A Flavia de Luce Novel
by Alan Bradley 29 Jan 2013
Publisher: Delacorte Press
Eleven-year-old amateur detective and ardent chemist Flavia de Luce is used to digging up clues, whether they're found among the potions in her laboratory or between the pages of her insufferable sisters' diaries. What she is not accustomed to is digging up bodies. Upon the five-hundredth anniversary of St. Tancred's death, the English hamlet of Bishop's Lacey is busily preparing to open its patron saint's tomb.
Nobody is more excited to peek inside the crypt than Flavia, yet what she finds will halt the proceedings dead in their tracks: the body of Mr. Collicutt, the church organist, his face grotesquely and inexplicably masked. Who held a vendetta against Mr. Collicutt, and why would they hide him in such a sacred resting place? The irrepressible Flavia decides to find out. And what she unearths will prove there's never such thing as an open-and-shut case.
"Starred Review. Memorable, often funny prose complements the crafty plot of Bradley's fifth Flavia de Luce novel." - Publishers Weekly
"The Flavia bandwagon rolls on: Not only will she star in five more novels, but she'll also shine in several made-for-television films." - Kirkus
Bradley's Flavia cozies, set in the English countryside, have been a hit from the start, and this fifth in the series continues to charm and entertain, as Flavia - so intellectually mature yet socially unschooled - takes advantage of being able to go about unnoticed because of her youth. A final cliff-hanger guarantees interest in the next installment." - Booklist
Alan Bradley was born in Toronto and grew up in Cobourg, Ontario. With an education in electronic engineering, Alan worked at numerous radio and television stations in Ontario, and at Ryerson Polytechnical Institute (now Ryerson University) in Toronto, before becoming Director of Television Engineering in the media centre at the University of Saskatchewan in Saskatoon, SK, where he remained for 25 years before taking early retirement to write in 1994.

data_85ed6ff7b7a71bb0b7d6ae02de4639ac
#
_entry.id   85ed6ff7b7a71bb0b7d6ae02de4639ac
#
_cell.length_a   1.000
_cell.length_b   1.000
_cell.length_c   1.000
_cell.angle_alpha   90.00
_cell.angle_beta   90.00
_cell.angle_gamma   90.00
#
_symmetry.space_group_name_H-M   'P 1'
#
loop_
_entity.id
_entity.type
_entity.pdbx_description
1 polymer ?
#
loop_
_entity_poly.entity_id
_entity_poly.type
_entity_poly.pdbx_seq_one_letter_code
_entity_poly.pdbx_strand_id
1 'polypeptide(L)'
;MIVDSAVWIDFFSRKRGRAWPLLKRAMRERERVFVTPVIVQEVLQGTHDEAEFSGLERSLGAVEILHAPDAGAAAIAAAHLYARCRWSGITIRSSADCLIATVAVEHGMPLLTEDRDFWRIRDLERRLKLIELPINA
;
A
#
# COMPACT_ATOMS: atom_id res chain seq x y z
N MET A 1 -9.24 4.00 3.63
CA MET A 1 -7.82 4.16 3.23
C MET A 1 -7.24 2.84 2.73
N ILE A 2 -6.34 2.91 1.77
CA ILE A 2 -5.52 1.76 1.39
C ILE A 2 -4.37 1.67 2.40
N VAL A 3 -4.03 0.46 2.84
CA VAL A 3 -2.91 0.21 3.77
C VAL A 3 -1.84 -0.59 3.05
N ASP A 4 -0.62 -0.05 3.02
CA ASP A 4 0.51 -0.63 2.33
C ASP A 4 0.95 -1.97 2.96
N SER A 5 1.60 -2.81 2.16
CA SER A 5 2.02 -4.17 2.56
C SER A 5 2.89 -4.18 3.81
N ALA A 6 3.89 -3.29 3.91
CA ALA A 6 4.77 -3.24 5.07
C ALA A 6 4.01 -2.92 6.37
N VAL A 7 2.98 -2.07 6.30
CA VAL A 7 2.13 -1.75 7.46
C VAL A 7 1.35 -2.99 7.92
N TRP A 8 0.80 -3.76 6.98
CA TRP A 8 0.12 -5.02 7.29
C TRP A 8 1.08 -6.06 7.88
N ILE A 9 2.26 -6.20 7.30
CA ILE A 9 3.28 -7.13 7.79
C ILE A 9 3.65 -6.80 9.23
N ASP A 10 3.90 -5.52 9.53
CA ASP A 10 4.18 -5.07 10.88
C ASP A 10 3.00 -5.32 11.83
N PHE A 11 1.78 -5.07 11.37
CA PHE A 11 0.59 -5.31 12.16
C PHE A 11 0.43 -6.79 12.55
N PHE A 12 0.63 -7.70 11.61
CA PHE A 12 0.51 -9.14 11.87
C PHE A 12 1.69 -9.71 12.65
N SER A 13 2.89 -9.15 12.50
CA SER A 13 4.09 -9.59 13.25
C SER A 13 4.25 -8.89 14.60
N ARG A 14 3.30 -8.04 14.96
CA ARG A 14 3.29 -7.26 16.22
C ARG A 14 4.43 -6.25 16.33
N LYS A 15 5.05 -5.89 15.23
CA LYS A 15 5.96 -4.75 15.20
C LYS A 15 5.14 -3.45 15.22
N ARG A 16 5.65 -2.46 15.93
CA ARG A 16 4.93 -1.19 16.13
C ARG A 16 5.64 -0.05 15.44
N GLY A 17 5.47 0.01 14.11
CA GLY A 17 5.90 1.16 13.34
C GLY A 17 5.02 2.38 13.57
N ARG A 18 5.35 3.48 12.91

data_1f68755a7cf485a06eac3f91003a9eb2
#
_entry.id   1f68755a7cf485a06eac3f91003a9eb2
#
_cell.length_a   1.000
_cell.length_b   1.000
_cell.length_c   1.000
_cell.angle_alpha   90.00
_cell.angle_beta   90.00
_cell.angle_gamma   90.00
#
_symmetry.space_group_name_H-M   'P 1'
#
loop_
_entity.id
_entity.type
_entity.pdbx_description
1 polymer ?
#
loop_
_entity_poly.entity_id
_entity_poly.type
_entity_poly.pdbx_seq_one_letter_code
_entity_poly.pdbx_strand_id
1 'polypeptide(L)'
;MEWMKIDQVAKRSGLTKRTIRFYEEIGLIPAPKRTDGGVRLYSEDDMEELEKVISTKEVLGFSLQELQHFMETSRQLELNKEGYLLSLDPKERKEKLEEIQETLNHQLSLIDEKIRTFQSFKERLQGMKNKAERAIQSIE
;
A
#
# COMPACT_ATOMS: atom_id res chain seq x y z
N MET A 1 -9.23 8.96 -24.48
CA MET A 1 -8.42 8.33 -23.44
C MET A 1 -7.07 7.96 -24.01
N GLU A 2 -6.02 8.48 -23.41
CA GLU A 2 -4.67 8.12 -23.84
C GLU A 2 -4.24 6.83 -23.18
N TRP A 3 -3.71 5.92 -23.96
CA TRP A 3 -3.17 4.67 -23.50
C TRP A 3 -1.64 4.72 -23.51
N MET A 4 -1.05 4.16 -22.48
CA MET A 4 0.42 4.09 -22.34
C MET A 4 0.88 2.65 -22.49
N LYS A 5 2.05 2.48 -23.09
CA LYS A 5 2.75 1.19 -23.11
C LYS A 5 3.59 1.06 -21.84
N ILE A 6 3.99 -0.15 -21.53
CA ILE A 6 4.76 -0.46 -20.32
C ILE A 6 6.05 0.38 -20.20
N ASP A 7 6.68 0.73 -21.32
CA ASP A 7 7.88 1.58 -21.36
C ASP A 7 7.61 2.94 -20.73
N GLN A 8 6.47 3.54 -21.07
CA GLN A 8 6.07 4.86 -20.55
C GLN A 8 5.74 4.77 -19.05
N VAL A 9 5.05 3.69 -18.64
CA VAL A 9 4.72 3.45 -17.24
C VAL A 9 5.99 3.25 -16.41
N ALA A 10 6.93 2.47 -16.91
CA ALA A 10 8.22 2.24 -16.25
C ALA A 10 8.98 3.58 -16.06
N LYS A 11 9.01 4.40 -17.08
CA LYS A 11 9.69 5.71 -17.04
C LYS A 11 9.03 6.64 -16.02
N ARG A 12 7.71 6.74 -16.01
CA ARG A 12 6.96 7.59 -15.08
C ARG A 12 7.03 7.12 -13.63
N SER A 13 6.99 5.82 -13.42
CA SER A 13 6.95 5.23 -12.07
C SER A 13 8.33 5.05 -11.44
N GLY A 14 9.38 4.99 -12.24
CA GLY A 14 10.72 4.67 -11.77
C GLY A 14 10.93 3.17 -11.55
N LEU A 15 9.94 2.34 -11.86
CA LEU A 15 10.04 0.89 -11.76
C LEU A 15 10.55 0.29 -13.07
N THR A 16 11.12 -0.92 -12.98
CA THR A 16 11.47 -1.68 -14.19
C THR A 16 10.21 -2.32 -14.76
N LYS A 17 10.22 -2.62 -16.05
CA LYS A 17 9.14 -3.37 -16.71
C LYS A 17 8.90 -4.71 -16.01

He became the first President of the Saskatoon Writers, and a founding member of the Saskatchewan Writers Guild. His children's stories were published in The Canadian Children's Annual, and his short story, Meet Miss Mullen, was the first recipient of the Saskatchewan Writers Guild Award for Children's Literature.
For a number of years, he regularly taught Script Writing and Television Production courses at the University of Saskatchewan (Extension Division) at both beginner and advanced levels.
His fiction has been published in literary journals and he has given many public readings in schools and galleries. His short stories have been broadcast by CBC Radio.
He was a founding member of The Casebook of Saskatoon, a society devoted to the study of Sherlock Holmes and Sherlockian writings. Here, he met the late Dr. William A.S. Sarjeant, with whom he collaborated on their classic book, Ms Holmes of Baker Street. This work put forth the startling theory that the Great Detective was a woman, and was greeted upon publication with what has been described as "a firestorm of controversy".
The release of Ms. Holmes resulted in national media coverage, with the authors embarking upon an extensive series of interviews, radio and television appearances, and a public debate at Toronto's Harbourfront. His lifestyle and humorous pieces have appeared in The Globe and Mail and The National Post.
His book The Shoebox Bible (McClelland and Stewart, 2006) has been compared with Tuesdays With Morrie and Mr. God, This is Anna. In July of 2007 he won the Debut Dagger Award of the (British) Crimewriter's Association for his novel The Sweetness at the Bottom of the Pie, the first of a series featuring eleven year old Flavia de Luce.
Alan Bradley lives in Kelowna, BC, with his wife Shirley and two calculating cats.